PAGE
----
Understandably, intersectionality is a difficult concept for many activists to accept given the tremendous violence facing other animals, but the unfortunate reality is that not everyone has the “privilege” to fight specifically for Nonhuman Animals.  Many humans must focus on their own health and safety simply to survive. By villainizing vulnerable humans, Non-Humans First! creates an atmosphere of discomfort and hostility which suggests that underprivileged persons are simply part of the problem if they object to questionable tactics and are not entitled to be anti-speciesists themselves if they cannot prioritize other animals.

Although it seeks to achieve the opposite, the Non-Humans First! campaign thus nurtures division between representatives of the Nonhuman Animal rights movement (who are predominantly male and almost exclusively white, middle-class persons) and disadvantaged groups living with rape, violence, murder, enslavement, poverty, hunger, disease, and other deprivations. Solidarity, not shaming, is what is needed.

Social movement theory warns that marginalizing the large demographic of disadvantaged humans and focusing only on the interests and worldviews of the tiny fraction of elite movement leaders is ineffective. This approach will not build a strong, credible, respected, or powerful movement. Animal rights will remain marginal because it will appear out of touch with the reality of social inequality. Scientific research supports that effective social justice strategies rely on a reasoned, evidence-based, logical, non-violent framework, one that is congruent with movement goals and not antithetical to them.

 

An earlier version of this essay first appeared on the Academic Activist Vegan on September 8, 2013.


Cover for "A Rational Approach to Animal Rights." Shows a smiling piglet being held up by human hands.

Readers can learn more about the intersectional politics of Nonhuman Animal rights movement in my 2016 publication, A Rational Approach to Animal Rights.

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A Month of Vegan Research: Identity and Effectiveness

The following literature review is part of a series for World Vegan Month. Other essays can be accessed by visiting the essays catalog.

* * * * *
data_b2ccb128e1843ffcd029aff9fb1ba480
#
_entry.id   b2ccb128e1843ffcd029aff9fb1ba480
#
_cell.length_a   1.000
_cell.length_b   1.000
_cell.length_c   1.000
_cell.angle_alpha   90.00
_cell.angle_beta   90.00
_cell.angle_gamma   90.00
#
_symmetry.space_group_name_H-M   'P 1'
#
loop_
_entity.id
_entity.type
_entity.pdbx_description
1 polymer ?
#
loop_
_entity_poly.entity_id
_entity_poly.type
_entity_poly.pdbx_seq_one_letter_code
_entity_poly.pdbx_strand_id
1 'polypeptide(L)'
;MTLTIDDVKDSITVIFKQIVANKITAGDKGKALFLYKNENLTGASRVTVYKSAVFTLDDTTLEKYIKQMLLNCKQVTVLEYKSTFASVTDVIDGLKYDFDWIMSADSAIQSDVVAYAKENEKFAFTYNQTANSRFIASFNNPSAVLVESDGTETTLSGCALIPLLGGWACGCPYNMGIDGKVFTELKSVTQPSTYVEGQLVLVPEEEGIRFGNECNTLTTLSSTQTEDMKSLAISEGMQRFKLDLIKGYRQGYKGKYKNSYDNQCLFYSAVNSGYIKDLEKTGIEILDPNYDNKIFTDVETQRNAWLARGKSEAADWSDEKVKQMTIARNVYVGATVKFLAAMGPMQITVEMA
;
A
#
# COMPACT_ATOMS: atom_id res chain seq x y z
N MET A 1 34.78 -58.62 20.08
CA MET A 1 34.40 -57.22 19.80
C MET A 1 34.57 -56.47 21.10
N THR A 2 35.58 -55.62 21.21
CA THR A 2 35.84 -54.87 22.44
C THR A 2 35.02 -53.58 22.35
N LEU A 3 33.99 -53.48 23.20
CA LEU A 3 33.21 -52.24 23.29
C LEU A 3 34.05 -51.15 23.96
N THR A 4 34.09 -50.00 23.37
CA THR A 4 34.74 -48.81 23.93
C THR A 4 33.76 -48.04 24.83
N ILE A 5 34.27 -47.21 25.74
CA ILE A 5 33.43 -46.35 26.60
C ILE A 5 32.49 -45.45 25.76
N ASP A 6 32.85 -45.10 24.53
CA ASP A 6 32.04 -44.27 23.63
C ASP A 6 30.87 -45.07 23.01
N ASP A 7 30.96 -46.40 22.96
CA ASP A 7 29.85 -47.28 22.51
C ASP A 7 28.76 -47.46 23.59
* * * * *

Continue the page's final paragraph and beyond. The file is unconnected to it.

Rachel Einwohner.  1999.  “Gender, Class, and Social Movement Outcomes:  Identity and Effectiveness in Two Animal Rights Campaigns.”  Gender and Society 13 (1):  56-76.

Animal rights organizations in the United States are predominantly female and middle class. What are the implications of the composition of these groups for animal rights activists’ abilities to achieve their goals?  In this article, the author examines the role of class and gender in the outcomes of an anti-hunting campaign and an anti-circus campaign waged by one animal rights organization in the Seattle area. The article shows that hunters make classed and gendered attributions about the activists, whereas circus patrons do not view activists in terms of these statuses and end up taking their demands more seriously. It is suggested that an “identity interaction” between the activists’ class and gender identity and that of their targets helps to explain these different reactions. The analysis also highlights the role of emotion in social movements, especially the ways in which targets perceive and react to activists’ emotional displays.

free-speech-and-hunter-harassment

Activist identity influences social movement outcome.  The Nonhuman Animal rights movement is predominantly female and middle class, and these class and gender patterns impact our campaigns.  Einwohner specifically looks at hunting and circus campaigns and finds that hunters make classed and gendered attributions about the activists. Circus goers, however, do not view activists in this stereotyped way and are more receptive to the activists’ claimsmaking.  Hunters are more likely to be from the working class and male, while circus goers are usually families from a variety of class backgrounds.

Emotion also matters, especially with large numbers of women, as women are generally stereotyped as overly emotional.  However, targets of campaigning also express emotions (frustration, anger, defensiveness, etc.) which must be considered in strategy.  Einwohner advises to pay attention to systems of race, class, and gender and how those systems influence interactions between advocates and their targets.